July 23, 2012 in Uncategorized
The Super Rugby qualifiers on Saturday served up two matches that illustrated the gulf between the playing styles exhibited in the competition. The Bulls have been succesful with their particular brand of rugby in the past, but the Crusaders have again shown that if countered it very quickly becomes a losing gameplan. Granted that if executed well enough it can overcome the more dynamic style favoured by our southern adversaries, but the Bulls stumbled their way out of the competition with barely a moments excitement. The failure of the senior players to stamp their authority on the game was alarming and will give Heyneke Meyer a massive concern going in to the Rugby Championship. Pierre Spies has failed to impress as anything but a flat track bully, while the decision making of Francois Hougaard has room for improvement, but it is Morne Steyn that worries the most. Not only has his goalkicking radar gone awry, but his normally impecable kicking out of hand has begun to wobble. This key axis must fire for the Bulls to be succesful and by extension the Springboks.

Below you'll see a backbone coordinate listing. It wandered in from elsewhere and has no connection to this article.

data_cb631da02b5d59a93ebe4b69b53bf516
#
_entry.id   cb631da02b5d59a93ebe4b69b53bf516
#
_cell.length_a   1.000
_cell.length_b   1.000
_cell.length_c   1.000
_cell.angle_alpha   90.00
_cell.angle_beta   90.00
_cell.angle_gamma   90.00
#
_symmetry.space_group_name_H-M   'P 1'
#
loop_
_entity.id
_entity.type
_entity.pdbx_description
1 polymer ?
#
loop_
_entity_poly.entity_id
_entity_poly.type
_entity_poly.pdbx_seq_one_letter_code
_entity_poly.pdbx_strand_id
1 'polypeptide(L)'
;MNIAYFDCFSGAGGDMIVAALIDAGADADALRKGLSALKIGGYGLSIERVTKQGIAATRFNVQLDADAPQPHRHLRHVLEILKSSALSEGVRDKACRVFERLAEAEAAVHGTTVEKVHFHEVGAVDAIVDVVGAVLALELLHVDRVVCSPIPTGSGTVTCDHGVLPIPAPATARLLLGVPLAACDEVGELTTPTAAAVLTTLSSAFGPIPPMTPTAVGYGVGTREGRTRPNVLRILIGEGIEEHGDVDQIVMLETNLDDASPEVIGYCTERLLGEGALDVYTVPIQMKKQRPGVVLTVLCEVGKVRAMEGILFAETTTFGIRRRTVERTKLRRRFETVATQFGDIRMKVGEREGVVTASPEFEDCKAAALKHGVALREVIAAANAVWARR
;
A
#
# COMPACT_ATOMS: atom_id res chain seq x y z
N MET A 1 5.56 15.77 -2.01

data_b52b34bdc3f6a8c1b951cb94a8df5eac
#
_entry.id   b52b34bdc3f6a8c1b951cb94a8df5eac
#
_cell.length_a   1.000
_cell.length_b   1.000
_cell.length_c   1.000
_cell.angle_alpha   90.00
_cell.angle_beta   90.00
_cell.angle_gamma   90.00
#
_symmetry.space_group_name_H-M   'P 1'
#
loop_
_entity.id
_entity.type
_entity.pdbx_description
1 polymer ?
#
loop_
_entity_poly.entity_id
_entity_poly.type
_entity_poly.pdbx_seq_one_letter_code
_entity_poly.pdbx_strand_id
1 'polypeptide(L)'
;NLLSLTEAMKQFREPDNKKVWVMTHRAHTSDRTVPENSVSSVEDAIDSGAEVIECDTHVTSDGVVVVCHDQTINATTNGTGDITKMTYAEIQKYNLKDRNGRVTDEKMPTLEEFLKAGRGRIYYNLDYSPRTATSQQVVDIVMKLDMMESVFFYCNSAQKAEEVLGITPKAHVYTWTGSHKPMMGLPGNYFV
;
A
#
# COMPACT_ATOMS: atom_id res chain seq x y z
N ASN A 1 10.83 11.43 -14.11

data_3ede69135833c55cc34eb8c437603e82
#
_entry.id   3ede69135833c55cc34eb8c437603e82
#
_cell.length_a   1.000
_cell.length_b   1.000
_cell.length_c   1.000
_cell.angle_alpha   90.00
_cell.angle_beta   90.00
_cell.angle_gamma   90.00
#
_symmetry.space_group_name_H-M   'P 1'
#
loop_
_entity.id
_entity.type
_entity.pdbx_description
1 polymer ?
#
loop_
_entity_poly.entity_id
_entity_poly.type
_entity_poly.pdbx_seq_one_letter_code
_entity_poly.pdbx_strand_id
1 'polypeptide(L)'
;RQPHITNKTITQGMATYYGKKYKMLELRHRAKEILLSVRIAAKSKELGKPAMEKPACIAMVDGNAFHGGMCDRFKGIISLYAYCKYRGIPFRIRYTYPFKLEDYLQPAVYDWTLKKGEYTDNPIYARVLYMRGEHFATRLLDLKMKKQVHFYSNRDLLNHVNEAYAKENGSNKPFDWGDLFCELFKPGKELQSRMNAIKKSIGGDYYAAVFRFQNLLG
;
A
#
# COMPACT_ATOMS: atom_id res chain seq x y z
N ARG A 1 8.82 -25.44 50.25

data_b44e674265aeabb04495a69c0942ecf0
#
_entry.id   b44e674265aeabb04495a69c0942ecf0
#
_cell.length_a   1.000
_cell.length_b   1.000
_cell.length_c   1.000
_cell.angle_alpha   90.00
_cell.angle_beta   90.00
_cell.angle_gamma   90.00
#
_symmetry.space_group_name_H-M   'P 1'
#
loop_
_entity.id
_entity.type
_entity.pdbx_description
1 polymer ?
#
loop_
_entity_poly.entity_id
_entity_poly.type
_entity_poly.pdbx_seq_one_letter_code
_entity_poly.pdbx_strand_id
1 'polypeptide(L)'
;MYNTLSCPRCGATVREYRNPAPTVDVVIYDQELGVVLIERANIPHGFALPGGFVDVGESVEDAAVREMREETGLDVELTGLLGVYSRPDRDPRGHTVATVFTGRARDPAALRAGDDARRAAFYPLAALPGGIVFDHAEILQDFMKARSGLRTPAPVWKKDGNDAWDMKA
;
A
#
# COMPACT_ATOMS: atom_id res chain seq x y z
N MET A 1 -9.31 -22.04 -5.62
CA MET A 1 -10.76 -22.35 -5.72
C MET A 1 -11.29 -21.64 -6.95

The Sharks stunned the Reds playing a more expansive gameplan and though consistency has been a problem, they are irresistable in full flight. The impact of their dynamic backrow, runners like Willem Alberts and ability to mix it up in the backs showed the merit of a multi-faceted gameplan. Individually and as a team the Sharks showed the ability to think on their feet and for the most part make the right decisions. Michalak and McLeod were instrumental in stamping the Sharks gameplan on the Reds, albeit behind a rampant forward pack. The contrast of these performances will highlight to Meyer that he can’t simply rely on Steyn and his usually unerring boot. There is no other flyhalf with the kicking ability of Steyn, but there are many that offer a greater spread of talents. His decision on who to keep in reserve will be crucial, if Steyn doesn’t regain form Meyer will be forced to look at alternatives that are better at playing a style more akin to Sharks rugby than the pattern favoured by Meyer and the Bulls.